Brucemore is approximately 15,000 square feet.

How many fireplaces, rooms, and floors does Brucemore have?

There are 21 “main” rooms, 14 fireplaces and four floors plus an attic.

Is all of the furniture original to the house and families?

Much of the furniture you will see on display belonged to the second or third families to live at Brucemore; however, some pieces had to be replaced with replicas or similar antiques.

Is the mansion handicap accessible?

The Brucemore mansion includes multiple floors and several staircases. Because of the historic architecture, some spaces are not accessible. Due to preservation work, the wheelchair lift that offers accessibility to the first floor is not available at this time. An elevator is not available from the first floor to the other floors at any time. Learn more about accessibility at Brucemore.

Group and School Tours

Is there an age requirement for students visiting Brucemore?

You do not have to be a certain age to visit or attend a program at Brucemore. Different programs are best suited for different ages. Tours of the mansion are recommended for 4th grade and older due to the concepts and historic collection.

Where do we park?

Parking is available on site a short walk from the mansion or carriage house. Buses must follow special instructions. Large events may not be able to accommodate on-site parking; please see the event calendar information for exceptions.

Is bus parking available?

Yes. Bus parking is available near the carriage house. Buses must arrive via special directions as they are unable to fit in our historic gates.

Is there a lunch area at Brucemore?

There is not a designated area indoors or outdoors to eat; however, you are welcome to bring your own blanket or chair to picnic on the grounds. Please carry out any trash to help our small staff keep the grounds beautiful.

Does my group have to arrive together?

Please let group members or chaperones know where they can meet the group.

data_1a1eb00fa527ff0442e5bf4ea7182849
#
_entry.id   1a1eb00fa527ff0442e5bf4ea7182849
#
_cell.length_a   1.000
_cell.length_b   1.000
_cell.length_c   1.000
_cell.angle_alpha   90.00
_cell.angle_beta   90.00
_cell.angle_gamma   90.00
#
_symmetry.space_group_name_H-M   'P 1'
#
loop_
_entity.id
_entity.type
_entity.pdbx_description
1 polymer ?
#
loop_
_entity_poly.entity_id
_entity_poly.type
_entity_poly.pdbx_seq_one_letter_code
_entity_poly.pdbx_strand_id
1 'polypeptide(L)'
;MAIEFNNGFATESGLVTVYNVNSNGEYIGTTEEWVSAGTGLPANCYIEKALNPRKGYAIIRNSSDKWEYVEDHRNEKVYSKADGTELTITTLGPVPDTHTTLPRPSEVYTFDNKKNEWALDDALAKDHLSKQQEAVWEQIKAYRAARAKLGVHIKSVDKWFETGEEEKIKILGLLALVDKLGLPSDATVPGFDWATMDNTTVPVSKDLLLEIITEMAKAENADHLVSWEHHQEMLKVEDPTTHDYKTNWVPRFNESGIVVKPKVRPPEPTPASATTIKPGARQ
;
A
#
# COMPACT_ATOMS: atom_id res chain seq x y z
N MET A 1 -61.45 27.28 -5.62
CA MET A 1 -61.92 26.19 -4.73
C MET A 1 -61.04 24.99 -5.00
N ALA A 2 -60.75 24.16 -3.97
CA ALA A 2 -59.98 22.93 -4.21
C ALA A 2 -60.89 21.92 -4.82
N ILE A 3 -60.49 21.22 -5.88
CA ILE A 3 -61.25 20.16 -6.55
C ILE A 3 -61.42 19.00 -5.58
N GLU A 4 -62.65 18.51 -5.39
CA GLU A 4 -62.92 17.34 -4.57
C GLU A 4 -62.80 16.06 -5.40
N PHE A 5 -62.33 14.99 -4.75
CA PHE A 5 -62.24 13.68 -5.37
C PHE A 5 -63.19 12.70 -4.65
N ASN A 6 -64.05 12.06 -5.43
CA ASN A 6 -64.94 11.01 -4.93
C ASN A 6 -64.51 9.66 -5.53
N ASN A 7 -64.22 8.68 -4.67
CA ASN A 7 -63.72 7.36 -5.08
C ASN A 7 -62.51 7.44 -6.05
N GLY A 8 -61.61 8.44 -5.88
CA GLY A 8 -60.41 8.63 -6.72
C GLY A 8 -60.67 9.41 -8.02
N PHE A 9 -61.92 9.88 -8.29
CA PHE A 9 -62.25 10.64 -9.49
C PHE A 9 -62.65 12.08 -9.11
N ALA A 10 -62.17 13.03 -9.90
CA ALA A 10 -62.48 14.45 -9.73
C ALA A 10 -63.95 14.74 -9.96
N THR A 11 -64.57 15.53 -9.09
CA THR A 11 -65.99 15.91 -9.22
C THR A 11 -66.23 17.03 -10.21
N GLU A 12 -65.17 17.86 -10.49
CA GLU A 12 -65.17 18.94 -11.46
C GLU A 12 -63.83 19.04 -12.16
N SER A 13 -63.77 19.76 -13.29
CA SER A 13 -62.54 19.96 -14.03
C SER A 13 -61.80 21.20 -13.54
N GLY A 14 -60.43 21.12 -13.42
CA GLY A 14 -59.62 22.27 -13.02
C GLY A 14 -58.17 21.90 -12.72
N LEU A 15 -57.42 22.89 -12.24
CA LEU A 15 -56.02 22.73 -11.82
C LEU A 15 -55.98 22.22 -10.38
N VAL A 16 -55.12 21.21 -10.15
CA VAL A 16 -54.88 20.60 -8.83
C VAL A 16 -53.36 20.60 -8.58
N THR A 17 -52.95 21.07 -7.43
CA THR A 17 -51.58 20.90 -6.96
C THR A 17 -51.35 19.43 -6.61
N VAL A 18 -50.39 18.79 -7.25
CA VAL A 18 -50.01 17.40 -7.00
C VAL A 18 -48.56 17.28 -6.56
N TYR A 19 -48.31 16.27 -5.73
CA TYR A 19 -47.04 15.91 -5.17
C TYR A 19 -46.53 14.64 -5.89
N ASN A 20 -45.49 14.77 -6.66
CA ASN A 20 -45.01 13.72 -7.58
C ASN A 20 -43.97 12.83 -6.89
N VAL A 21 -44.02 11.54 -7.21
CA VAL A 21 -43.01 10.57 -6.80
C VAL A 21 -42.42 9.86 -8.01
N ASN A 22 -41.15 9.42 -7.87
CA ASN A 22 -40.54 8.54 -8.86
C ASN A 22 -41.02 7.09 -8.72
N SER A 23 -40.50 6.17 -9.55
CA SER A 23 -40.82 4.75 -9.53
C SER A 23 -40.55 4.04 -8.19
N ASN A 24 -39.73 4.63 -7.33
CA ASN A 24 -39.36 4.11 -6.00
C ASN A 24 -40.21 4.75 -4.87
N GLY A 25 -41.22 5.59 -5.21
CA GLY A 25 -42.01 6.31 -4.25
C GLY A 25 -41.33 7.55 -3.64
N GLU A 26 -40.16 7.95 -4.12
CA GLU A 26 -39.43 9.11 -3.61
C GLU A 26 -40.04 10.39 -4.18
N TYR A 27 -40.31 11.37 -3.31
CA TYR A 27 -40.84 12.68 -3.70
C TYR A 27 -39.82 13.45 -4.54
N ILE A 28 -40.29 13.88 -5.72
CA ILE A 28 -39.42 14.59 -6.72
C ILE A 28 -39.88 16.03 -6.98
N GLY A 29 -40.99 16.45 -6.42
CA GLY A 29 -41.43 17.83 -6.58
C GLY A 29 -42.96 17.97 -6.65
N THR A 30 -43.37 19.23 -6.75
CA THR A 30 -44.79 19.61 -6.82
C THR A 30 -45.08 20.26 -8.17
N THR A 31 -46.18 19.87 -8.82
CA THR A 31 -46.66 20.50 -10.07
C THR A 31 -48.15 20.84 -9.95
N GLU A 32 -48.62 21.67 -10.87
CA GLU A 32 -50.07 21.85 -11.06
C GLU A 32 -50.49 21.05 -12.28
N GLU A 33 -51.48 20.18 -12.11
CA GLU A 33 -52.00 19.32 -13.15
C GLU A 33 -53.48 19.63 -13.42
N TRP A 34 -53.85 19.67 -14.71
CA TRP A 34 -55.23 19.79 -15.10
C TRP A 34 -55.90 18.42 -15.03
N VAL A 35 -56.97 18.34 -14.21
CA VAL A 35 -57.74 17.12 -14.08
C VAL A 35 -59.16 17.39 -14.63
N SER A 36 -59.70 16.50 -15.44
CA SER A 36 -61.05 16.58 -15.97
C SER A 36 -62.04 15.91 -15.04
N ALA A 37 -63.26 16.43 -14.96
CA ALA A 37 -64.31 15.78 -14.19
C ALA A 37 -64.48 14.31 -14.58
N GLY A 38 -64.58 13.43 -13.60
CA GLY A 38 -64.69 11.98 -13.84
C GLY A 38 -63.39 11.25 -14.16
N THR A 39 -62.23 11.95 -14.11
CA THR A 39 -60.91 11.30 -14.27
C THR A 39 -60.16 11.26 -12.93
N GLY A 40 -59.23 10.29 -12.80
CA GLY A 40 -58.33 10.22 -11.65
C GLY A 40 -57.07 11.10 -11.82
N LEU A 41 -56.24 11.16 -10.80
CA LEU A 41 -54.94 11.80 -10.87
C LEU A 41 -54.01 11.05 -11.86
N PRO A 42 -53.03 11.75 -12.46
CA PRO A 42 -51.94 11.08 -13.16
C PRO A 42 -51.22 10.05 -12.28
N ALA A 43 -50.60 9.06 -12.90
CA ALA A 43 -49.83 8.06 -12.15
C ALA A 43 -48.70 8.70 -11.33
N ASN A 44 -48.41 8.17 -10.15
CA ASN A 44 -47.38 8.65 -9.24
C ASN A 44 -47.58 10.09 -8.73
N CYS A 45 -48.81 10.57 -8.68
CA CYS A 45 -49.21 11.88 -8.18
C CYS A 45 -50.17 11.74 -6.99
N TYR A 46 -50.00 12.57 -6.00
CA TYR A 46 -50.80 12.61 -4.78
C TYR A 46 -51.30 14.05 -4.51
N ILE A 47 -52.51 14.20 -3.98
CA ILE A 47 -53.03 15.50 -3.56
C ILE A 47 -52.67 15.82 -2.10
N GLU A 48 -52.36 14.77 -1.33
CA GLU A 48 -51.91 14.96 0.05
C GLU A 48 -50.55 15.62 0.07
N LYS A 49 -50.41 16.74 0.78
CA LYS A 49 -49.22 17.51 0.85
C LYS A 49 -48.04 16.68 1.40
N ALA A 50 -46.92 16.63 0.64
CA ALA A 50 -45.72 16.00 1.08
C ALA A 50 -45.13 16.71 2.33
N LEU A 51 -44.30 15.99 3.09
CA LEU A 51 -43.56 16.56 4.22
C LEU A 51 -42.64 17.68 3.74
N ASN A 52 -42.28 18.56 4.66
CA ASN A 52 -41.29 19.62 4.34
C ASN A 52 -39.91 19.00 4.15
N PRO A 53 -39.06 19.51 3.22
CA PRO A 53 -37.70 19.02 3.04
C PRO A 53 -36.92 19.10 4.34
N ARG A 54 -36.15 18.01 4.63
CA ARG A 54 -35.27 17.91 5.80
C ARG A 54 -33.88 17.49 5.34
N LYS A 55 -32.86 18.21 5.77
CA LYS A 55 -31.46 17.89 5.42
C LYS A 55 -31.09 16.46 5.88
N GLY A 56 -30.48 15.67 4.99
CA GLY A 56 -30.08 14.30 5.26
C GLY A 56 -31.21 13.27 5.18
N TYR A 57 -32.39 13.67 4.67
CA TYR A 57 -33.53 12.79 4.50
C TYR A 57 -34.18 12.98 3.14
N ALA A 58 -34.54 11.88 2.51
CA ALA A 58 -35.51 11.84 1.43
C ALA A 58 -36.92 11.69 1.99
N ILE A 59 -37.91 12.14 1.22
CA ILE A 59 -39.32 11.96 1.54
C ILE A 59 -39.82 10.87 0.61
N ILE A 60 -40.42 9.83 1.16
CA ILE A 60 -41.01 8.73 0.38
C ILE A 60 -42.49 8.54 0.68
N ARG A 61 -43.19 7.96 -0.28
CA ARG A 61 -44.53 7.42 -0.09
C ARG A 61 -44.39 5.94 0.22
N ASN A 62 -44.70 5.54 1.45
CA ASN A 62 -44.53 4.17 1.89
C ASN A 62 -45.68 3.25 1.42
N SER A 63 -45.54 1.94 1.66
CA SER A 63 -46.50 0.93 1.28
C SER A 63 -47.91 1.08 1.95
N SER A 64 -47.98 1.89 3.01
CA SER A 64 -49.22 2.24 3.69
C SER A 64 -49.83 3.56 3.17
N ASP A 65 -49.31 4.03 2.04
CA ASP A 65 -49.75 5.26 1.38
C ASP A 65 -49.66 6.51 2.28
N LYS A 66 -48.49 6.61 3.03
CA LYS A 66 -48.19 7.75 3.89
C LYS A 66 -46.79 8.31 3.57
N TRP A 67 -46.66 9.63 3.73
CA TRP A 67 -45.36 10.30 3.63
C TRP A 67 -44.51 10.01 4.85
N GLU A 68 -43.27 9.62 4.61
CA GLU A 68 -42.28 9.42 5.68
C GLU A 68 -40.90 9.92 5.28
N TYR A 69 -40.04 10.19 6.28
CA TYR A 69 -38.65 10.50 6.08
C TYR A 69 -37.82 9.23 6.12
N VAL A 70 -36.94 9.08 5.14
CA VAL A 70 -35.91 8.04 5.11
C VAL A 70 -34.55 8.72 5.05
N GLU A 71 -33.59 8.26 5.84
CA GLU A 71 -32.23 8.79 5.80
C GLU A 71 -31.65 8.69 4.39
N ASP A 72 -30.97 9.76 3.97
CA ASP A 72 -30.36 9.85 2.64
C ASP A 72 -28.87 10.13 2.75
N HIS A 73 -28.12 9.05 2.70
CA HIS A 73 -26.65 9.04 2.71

What is your payment policy?

Brucemore admission is to be paid prior to the visit and a deposit may be required. Payment can be made by cash, check, or credit card and should be paid in one sum.

Do I need to make an appointment to tour the mansion?

You must have a ticket to a tour or program inside the mansion. Many tours do sell out in advance; purchase online or by calling 319-362-7375 in advance of your visit to guarantee your spot. See the schedule here.

Is the mansion wheelchair accessible?

The mansion is not currently accessible to wheelchairs due to preservation work. The mansion includes multiple flights of stairs. Most of the outdoor areas of the site are accessible. See our full accessibility information and contact us with additional questions regarding your visit.

Can I walk on the property?

Yes, the grounds and gardens are open daily most of the year. Several self-guided interpretive panels and tours via QR codes are available. See hours here.

What is Brucemore’s ticket policy?

Tickets are non-refundable, but may be rescheduled for comparable programs as space allows. Learn more.

I’m attending a large event at Brucemore. Where do I park?

Large events may require you to park offsite. Please read the event details on the calendar for specific information for each event.